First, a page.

Going shopping in Russia may no longer be as unpredictable as it was in the 1990s, but modern-day retail is also not immune from some of the Soviet-era glitches, according to an informal online survey presented Thursday at the Retail Business Russia conference.
LiveJournal’s top-10 blogger Sergei Dolya collected 500 comments from his readers about their experiences with the retail segment in August. The top three complaints were about the poor quality of food products, unmanned checkout counters and a lack of bag packing stations.
Other common complaints concerned “artificial-tasting food,” dirty stores, lines, misplaced or mislabeled price tags and shopping carts where “one wheel has a life of its own.”
“I always give priority to honest stores. There have been fewer and fewer of them in recent years,” one reader wrote. “Russian-style sales have fundamentally undermined our faith in honesty. In principle, if their products are on sale, that means something is wrong.”
The retailers agreed that problems exist but said that the situation is getting better.
“It is useless to argue with these points,” said Ilya Yakubson, president of retail chain Dixy Group. “Undoubtedly, we repent. Undoubtedly, these problems exist, but from my point of view, the sector has never been as determined to solve these problems as it is now.”
Major retailers are creating quality-control groups to keep expired food off the shelves, Yakubson said.
The top food retailer, X5 Retail Group, also has a policy that customers who spot expired products in the store can get the same fresh product for free.
When the campaign was first announced two years ago, it brought hordes of Russians rushing to the stores in search of outdated foodstuffs.
“A whole bunch of people rushed to look for expired [products],” said Mikhail Susov, the company’s corporate relations director. “They have been looking for two years, and out of the many products on our shelves, maybe one or two such packages were ever found.”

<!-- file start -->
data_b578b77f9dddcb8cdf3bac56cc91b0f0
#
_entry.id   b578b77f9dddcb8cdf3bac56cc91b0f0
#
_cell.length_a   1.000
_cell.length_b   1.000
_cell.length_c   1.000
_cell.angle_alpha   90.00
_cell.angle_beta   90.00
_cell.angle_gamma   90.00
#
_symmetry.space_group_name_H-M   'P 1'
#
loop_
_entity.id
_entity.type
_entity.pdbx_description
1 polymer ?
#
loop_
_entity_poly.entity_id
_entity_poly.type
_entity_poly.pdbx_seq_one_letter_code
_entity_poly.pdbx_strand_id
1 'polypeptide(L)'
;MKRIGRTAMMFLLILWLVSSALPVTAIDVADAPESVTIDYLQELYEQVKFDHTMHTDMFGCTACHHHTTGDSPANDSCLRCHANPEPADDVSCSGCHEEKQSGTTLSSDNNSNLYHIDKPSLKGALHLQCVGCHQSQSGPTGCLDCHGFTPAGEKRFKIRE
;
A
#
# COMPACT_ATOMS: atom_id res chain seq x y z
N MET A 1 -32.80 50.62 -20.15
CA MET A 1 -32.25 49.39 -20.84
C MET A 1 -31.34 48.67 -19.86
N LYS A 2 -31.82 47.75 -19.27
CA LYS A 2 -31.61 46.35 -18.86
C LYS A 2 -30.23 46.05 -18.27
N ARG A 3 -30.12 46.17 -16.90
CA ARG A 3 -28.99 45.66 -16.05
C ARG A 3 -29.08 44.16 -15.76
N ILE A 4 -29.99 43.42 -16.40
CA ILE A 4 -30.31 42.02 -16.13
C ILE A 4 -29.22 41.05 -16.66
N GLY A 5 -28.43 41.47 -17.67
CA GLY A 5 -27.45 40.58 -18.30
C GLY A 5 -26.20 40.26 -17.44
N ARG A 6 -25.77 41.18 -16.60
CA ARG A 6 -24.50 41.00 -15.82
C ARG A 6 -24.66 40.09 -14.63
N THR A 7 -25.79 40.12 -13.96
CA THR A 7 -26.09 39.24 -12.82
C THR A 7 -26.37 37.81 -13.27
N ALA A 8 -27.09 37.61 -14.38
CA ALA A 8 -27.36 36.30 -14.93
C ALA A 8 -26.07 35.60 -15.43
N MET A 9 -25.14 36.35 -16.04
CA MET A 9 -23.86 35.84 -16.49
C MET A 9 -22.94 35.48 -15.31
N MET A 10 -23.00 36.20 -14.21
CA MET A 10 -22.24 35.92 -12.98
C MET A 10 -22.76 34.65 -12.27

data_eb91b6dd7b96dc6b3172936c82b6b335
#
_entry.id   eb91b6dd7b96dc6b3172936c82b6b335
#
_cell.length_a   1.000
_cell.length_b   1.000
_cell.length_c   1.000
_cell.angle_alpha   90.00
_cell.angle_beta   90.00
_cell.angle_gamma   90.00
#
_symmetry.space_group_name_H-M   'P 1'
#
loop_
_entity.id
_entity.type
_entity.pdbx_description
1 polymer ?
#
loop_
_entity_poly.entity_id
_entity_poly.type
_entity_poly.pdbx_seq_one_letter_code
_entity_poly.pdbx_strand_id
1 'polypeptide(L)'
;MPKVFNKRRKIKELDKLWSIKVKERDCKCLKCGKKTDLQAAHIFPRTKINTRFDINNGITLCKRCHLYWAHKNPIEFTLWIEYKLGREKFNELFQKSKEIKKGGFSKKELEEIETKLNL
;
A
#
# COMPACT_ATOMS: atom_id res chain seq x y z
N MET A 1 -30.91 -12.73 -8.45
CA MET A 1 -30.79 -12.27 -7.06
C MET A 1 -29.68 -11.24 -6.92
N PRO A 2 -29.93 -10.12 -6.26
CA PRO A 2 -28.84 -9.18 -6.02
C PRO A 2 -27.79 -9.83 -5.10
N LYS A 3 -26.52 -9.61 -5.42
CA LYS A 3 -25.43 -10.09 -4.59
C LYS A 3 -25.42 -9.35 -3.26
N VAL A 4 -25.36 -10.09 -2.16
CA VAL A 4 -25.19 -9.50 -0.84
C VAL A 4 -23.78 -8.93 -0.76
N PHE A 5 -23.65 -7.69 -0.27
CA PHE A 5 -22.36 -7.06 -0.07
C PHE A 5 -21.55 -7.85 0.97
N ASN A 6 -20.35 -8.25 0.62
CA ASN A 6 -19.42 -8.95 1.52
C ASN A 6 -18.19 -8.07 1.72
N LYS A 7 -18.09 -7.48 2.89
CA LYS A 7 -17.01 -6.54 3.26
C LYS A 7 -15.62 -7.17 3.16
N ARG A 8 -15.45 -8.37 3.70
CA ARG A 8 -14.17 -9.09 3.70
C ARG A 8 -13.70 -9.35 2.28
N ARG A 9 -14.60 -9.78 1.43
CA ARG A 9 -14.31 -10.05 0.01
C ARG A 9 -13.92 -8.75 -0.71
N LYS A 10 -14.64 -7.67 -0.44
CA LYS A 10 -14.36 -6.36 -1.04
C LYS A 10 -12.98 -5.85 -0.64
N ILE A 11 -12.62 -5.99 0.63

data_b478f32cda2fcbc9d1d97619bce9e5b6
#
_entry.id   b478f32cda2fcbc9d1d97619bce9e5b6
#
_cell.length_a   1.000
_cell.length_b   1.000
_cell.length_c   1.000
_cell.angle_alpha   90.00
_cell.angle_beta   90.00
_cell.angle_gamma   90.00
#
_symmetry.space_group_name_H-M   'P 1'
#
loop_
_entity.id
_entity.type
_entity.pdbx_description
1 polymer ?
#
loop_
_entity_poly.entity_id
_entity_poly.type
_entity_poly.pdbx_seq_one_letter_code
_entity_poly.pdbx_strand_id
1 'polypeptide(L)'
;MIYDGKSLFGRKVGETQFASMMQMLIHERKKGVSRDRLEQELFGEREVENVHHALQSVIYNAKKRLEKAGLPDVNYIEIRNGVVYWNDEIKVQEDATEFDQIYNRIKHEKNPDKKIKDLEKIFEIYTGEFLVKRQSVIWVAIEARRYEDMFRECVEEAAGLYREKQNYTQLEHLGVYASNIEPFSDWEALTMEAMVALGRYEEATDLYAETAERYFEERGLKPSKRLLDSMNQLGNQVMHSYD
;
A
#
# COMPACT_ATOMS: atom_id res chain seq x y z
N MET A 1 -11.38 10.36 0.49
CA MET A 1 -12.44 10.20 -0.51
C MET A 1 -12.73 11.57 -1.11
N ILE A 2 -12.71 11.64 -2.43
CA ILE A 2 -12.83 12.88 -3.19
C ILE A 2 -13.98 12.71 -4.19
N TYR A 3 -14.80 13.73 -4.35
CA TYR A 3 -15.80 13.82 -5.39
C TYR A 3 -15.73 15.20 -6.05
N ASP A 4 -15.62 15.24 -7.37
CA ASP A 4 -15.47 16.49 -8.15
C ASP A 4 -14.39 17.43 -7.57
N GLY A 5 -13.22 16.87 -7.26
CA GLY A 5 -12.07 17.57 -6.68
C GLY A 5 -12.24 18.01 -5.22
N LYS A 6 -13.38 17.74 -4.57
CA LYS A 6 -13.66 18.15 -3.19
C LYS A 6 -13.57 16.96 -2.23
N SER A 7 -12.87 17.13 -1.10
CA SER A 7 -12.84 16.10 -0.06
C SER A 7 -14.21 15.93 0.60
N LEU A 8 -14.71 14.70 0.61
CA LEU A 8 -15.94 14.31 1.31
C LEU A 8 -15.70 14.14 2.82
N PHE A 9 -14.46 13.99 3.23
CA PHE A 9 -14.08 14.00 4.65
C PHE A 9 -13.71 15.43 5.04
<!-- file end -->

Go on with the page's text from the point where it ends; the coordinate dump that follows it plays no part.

X5 Retail Group also lets customers who find price tags that don’t correspond to the right product pay lower prices, Susov said.
Improving the quality of store workers, however, is much more challenging.
The retail segment has a large deficit of service personnel, especially in large cities. X5 Retail Group has about 60,000 vacancies right now, Susov said. Cashiers, truck drivers and porters are particularly in demand.
Retailers can often deal with these shortages only by hiring foreign workers, but ethnic Russians tend to complain about how many of these workers there are in stores as well as the general quality of their work.
At the same time, Russians in large cities don’t want to take such jobs themselves.
Yakubson said that Dixy salaries for Moscow workers are at a “European standard,” where cashiers earn about 50,000 rubles ($1,590) as a monthly net wage and truck drivers get up to 80,000 rubles. Despite these wage levels, few Muscovites apply for the jobs.
Sergei Lomakin, operation partner at Quadro Capital Partners and former co-owner of the Kopeyka store chain, said that comparison of the Russian retail segment to its foreign counterparts is unfair.
“We cannot say that everything is bad in Russia. This is a worldwide problem,” he said, adding that the retail giant Wal-Mart also employs many foreign workers.
Russia’s entry into the World Trade Organization last month may ease the strain on consumers.
There will be a bigger product selection and new suppliers from the European Union, said Andrei Danilenko, chairman of the National Dairy Producers Union.
X5’s Susov was more cautious about the effects that the WTO entry will have on Russian consumers and retailers.
“We could end up in a situation where Russian-made products that are not competitive disappear from the shelves, but retailers will lose their competitiveness because some of our consumers will still want these Russian products,” Susov said.